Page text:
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Photographing gems


#1
    I know some of the problems associated with photographing gems,
and think I have the lighting figured out. But what camera/lens. 
Digital still or digital video?  Minimum resolution? 

Dave, I use the same set up as in Charles Lewtin Brains book “Small
Scale Photography” for stones and a digital camera (I use a Mavica
FD-88, although there are others as good or better). The lighting is 3
photo flood bulbs, one 500wt over head and 2 250watt on stands on
either side of the tripod. I usually shoot at the lowest resolution on
my camera (640x480). you probably won’t want images much bigger then
that on your site anyway. These are all done that way:
http://www.lapidaryart.com/rocks.html There’s also a book that looks
good called "Photographing Minerals, Fossils and Lapidary materials"
by Jeffrey Scovil. I have it but I haven’t read it yet, although it
looks promising and others have recommended it.

Amy O’Connell
Amy O’Connell Jewelry
http://LapidaryArt.com


#2

Hi all I am a devoted viewer of the OPB Computer Chronicles. This
week they showed a digital camera that was also a microscope with from
10 x to 200 x that also did video. It is a cylinder camera which can
be hand-held or placed in a stand for the traditional use position as
a microscope. The demonstration of it was noting less than fantastic!
It easily hooks to the computer where the image is seen on the
monitor.

As I watched it, I guessed at the price for such performance, thinking
a mile a minute about pictures of jewelry and stones, small sketches,
and my grandson with whom I share the world of bugs and good stuff.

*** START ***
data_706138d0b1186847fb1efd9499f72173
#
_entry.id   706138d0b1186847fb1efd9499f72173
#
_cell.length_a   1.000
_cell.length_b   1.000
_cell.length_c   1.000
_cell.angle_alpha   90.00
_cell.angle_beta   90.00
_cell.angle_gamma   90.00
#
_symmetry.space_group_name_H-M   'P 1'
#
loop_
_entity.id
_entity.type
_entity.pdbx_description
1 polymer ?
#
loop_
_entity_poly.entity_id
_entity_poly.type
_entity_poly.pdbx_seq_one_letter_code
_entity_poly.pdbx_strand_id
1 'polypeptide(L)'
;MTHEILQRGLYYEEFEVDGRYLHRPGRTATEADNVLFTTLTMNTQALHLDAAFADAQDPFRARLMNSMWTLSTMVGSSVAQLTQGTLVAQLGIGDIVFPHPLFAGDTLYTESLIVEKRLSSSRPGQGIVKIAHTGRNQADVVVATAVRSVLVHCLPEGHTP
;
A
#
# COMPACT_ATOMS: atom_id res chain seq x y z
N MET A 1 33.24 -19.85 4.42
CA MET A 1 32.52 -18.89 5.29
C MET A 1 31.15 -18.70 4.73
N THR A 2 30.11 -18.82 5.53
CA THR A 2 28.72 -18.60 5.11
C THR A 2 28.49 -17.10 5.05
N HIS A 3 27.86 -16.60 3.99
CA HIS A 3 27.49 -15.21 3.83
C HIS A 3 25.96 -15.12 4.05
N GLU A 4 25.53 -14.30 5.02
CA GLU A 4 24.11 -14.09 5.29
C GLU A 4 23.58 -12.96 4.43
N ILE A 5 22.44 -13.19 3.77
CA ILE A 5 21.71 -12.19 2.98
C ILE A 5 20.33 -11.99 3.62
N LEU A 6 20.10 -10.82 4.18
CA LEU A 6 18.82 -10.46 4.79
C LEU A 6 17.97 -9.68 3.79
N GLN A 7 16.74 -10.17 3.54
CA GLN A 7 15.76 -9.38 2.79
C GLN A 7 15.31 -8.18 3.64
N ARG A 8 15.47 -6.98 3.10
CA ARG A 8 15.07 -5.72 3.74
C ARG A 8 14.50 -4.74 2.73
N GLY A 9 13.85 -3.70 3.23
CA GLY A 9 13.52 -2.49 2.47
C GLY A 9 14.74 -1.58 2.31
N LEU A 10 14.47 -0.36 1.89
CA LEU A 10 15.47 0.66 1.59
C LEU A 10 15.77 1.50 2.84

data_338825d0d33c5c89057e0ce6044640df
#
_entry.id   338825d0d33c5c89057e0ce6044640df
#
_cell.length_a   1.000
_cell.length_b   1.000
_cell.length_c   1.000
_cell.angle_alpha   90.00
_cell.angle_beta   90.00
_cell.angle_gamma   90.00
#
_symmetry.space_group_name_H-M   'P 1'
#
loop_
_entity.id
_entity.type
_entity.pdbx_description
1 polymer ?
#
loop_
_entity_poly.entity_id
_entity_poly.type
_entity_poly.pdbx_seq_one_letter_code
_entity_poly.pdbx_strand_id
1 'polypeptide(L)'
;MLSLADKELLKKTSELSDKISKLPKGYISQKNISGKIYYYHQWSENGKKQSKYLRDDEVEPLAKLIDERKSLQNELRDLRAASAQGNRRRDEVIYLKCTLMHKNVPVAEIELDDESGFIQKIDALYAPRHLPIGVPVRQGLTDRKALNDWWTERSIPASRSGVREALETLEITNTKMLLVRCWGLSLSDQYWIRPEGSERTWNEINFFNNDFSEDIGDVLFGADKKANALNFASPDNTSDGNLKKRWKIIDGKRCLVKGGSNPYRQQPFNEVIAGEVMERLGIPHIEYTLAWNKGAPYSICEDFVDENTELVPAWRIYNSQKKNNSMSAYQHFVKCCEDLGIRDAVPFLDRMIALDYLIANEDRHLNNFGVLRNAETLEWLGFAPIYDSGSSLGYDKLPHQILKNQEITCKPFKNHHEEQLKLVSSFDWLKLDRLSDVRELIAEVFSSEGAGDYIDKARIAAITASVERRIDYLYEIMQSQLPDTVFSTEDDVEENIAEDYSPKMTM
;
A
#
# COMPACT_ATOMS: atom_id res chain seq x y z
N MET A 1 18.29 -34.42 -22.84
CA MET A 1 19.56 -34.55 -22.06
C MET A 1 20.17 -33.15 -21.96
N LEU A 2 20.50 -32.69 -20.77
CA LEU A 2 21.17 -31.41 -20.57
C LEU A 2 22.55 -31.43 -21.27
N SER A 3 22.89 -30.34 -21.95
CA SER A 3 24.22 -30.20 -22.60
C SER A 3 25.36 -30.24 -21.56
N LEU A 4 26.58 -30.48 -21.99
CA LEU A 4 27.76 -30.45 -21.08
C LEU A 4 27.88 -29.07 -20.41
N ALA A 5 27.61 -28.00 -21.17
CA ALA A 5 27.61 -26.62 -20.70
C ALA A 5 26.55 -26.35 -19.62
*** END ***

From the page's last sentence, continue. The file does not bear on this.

I figured the price to be about $800., given the cost of what I have
seen in the regular market place. Nope. just $99 It is made by
Mattel, but it is far more than a toy. That opinion was shared by the
show host who said it was well made and could see duty in a science
class.

Thought you would like to know about it.

Jeannie


#3

This little device sounds fascinating to me, too. Where can we
see/find it? And what is OPB Computer Chronicles for ignorant ones
like me? Gary Strickland


#4

Hello Jeannie, I’m a third worlder and don’t recognize “OPB Computer
Chronicles.” Is that a TV show, magazine, etc. Is there any sort of
demo on the web? Please, how, where can I get one? US$99 is worth the
risk . . . I think?;>)


#5

Hello Amy,

I went to your site and had a look. Nice photos. Nice site. One
thing that would be different with my material is trying to show
brilliance/internal luster. I think most of your gemstones were
opaque or translucent. Have you tried photographing any ruby,
sapphire or spinel? (my specialty) I’m wondering if that creates
another set of problems. I have borrowed some pics that show a gem
beautifully <www.asia-gems.com>. I doubt that I can ever duplicate
their quality, but something close would be nice.

I’m also considering a small digital video camera that can also
connect to the eyepiece of a microscope. It’s total resolution is
about 270,000 pixels. I have no need (I think) for large pics. This
seem to follow your experience with your digital still (640 x 480).

I will pick up the books on my next trip back to the US.

Thanks for the help and regards from Thailand, Dave Webster
www.asia-gems.com


#6

Hi Dave,

I’ve done some shots of jewelry that have brilliant stones, ruby etc.
I use a set up that is similar to the one Amy is using. I find that
using mirrors to redirect light into the faceted stones can really
make them ‘pop’. Use little small hand held, shaving type of mirrors.
The trick is not to add shine to the metals around the stones, but if